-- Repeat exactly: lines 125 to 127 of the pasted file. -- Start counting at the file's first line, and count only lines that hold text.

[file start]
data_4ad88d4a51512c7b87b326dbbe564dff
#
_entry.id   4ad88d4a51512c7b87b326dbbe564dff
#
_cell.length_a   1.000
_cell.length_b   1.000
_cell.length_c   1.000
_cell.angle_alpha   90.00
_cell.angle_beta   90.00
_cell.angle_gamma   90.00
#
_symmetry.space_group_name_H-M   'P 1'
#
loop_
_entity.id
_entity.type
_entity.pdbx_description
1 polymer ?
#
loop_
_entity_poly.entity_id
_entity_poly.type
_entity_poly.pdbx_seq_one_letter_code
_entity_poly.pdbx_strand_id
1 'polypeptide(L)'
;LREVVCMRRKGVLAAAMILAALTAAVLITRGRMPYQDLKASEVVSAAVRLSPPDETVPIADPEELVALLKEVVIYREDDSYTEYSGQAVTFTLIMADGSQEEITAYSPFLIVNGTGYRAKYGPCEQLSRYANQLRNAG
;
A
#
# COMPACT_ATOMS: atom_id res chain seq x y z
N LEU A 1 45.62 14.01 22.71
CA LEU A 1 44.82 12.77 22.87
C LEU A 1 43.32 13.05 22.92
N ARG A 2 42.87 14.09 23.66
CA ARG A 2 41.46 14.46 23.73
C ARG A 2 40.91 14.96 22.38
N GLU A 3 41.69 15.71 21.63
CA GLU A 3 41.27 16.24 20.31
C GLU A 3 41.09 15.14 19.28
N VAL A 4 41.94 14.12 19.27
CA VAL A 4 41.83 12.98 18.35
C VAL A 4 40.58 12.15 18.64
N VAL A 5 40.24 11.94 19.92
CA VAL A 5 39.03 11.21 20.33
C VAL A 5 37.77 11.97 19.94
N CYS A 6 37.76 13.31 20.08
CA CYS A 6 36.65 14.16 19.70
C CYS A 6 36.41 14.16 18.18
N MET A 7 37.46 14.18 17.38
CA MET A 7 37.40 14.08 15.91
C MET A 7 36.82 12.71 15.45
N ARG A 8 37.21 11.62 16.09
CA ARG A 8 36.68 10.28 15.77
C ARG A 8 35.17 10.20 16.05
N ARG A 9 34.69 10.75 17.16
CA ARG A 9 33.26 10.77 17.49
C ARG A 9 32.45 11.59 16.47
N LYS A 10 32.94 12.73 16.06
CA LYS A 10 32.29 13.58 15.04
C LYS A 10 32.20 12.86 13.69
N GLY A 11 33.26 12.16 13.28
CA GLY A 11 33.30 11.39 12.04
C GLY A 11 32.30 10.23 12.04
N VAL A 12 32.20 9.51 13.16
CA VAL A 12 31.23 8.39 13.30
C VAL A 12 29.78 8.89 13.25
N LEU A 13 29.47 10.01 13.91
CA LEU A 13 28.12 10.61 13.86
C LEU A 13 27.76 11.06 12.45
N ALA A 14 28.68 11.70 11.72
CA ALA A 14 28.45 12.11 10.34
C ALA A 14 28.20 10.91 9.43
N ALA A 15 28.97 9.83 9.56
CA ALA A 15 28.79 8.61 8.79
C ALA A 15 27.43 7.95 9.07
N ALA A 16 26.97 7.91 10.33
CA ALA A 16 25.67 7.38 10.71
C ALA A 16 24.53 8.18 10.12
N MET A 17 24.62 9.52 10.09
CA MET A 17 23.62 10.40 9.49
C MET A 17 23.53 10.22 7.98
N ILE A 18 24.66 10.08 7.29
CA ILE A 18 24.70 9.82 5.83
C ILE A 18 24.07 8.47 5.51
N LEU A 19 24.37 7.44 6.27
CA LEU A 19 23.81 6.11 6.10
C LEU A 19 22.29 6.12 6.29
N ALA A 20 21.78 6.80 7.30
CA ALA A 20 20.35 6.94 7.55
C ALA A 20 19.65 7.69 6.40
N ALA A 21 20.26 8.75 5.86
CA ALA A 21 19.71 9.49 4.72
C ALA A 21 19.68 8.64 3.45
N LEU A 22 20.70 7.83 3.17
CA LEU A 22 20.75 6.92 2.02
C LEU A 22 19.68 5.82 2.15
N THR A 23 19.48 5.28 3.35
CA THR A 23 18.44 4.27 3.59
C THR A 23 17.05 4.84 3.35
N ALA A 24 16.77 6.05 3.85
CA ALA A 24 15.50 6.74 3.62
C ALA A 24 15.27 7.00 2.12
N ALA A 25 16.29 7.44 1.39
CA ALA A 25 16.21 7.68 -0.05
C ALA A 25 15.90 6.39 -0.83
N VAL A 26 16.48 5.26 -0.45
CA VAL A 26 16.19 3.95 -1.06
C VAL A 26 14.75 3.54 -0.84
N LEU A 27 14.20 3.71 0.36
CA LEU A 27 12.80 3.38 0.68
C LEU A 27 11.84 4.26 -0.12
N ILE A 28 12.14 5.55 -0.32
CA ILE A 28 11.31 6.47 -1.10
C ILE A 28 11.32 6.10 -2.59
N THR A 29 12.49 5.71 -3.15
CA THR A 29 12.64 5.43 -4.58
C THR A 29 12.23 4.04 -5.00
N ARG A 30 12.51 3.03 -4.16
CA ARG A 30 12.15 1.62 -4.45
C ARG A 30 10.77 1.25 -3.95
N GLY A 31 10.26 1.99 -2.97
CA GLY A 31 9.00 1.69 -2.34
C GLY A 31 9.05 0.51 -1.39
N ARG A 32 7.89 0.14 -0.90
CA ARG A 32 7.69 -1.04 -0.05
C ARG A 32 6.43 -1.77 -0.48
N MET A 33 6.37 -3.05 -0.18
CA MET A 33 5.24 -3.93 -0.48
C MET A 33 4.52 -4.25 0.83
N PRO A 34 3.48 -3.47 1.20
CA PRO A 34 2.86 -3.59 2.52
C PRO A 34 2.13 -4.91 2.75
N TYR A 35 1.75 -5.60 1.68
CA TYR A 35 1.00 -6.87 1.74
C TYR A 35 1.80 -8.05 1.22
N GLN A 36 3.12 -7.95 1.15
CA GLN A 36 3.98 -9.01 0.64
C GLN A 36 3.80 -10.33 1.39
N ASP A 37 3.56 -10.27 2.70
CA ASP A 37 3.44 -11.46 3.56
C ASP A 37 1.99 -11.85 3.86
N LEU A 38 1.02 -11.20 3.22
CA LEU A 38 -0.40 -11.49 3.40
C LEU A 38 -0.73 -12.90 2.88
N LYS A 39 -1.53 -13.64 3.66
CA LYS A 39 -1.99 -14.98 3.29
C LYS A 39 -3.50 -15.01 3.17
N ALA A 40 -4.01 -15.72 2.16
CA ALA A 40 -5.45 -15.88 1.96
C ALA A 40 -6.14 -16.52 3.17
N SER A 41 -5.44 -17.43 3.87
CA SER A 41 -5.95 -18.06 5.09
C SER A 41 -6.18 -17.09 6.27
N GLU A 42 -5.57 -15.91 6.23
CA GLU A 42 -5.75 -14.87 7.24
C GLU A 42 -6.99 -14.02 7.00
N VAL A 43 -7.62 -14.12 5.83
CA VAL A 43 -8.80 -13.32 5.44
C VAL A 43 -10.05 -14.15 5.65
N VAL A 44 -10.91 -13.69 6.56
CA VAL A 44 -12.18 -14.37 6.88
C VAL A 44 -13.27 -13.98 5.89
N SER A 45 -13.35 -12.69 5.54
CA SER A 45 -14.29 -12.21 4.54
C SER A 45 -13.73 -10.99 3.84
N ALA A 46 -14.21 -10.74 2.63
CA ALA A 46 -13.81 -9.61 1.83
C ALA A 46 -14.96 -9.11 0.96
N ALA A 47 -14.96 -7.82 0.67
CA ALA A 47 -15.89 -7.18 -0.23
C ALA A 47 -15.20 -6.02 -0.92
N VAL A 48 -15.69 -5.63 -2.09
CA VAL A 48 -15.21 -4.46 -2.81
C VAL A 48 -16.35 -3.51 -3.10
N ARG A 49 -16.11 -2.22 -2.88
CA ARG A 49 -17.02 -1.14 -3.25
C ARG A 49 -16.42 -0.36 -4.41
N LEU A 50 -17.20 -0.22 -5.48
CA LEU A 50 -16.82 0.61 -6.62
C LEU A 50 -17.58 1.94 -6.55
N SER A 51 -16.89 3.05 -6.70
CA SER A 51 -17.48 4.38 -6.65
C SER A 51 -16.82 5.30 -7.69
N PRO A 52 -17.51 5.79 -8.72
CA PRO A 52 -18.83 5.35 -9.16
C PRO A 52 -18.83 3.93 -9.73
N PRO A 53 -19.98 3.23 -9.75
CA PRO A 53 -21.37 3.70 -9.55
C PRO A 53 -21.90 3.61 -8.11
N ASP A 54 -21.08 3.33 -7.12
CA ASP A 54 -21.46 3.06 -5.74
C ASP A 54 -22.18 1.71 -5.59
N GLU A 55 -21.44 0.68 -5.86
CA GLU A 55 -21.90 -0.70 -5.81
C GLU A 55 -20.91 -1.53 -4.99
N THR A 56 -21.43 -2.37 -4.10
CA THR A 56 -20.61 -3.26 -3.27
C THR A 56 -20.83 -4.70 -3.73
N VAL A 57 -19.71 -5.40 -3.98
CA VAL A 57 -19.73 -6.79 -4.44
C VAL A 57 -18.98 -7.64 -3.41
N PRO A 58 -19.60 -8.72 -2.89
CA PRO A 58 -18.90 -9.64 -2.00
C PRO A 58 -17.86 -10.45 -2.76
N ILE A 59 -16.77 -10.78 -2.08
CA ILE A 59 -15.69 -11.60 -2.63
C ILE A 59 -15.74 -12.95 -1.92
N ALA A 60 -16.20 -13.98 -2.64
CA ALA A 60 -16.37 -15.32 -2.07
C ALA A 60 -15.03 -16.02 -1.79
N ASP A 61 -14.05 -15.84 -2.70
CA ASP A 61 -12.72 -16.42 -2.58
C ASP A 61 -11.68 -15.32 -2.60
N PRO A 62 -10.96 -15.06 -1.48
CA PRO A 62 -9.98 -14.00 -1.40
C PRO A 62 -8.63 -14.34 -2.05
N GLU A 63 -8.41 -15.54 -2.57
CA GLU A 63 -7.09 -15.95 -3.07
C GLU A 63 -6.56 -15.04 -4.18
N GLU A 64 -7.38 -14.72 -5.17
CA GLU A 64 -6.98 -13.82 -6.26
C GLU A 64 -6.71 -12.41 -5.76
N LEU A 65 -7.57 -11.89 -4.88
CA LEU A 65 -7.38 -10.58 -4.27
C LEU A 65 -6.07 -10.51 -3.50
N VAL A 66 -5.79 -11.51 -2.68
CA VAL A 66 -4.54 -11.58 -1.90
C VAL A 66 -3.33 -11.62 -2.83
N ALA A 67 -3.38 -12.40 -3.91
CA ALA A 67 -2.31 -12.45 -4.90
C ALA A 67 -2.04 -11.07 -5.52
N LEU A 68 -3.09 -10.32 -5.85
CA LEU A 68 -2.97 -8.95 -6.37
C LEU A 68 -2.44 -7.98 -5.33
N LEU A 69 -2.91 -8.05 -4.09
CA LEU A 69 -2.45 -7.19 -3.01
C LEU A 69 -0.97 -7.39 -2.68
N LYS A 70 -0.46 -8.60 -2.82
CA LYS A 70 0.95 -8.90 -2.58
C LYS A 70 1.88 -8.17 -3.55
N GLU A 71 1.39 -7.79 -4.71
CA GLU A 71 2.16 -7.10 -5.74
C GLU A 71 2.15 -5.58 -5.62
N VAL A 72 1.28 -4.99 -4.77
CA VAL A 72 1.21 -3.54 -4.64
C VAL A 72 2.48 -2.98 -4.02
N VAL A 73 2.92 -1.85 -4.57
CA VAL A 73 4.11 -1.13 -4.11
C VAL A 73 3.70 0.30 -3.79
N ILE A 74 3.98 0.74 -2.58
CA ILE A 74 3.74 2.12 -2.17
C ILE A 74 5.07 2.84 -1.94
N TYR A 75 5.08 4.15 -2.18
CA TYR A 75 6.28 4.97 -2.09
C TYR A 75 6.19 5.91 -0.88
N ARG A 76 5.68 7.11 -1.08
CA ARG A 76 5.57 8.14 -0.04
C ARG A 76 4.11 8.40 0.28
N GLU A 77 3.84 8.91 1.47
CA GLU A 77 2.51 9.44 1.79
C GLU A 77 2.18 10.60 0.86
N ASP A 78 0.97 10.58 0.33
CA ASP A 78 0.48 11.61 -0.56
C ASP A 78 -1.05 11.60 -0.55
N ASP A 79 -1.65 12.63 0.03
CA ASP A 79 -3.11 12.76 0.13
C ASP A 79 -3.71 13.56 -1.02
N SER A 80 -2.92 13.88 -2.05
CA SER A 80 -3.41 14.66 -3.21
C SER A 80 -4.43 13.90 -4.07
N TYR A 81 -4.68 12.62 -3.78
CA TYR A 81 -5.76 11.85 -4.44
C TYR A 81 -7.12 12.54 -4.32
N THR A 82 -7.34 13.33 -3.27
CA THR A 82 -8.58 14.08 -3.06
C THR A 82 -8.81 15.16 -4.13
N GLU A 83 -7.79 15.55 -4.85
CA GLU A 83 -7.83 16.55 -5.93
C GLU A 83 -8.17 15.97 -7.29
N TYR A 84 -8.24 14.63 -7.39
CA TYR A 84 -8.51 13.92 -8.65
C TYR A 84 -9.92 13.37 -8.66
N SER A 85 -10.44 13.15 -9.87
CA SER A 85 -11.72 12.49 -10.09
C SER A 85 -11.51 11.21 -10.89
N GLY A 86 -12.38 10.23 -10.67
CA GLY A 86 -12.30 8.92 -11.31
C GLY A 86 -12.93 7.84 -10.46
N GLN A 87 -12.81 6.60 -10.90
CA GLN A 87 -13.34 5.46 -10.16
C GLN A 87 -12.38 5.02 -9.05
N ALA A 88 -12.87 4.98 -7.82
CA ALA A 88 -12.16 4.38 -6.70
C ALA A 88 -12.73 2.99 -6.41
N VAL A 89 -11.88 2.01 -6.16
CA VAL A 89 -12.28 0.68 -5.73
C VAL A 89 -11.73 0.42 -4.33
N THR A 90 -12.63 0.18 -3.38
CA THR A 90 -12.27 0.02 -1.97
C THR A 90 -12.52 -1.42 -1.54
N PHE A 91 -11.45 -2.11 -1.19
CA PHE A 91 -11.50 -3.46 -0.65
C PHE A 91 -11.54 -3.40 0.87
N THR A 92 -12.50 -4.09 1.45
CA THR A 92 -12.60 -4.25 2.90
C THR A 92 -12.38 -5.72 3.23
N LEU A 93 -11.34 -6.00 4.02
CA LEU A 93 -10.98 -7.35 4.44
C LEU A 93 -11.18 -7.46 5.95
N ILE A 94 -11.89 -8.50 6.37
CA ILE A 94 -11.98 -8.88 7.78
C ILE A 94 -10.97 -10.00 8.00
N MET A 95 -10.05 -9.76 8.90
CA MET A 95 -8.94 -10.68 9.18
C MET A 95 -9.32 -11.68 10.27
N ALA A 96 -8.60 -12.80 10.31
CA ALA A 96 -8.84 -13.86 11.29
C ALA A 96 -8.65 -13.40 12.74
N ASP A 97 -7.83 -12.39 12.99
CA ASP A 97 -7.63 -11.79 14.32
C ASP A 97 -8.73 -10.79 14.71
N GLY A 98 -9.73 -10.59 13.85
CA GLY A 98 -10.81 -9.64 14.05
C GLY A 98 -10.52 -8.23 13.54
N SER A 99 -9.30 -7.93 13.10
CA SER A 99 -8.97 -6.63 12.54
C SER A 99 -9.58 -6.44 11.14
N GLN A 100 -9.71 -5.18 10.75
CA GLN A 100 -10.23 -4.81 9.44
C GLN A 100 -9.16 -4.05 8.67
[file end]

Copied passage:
CA ARG A 32 7.69 -1.04 -0.05
C ARG A 32 6.43 -1.77 -0.48
N MET A 33 6.37 -3.05 -0.18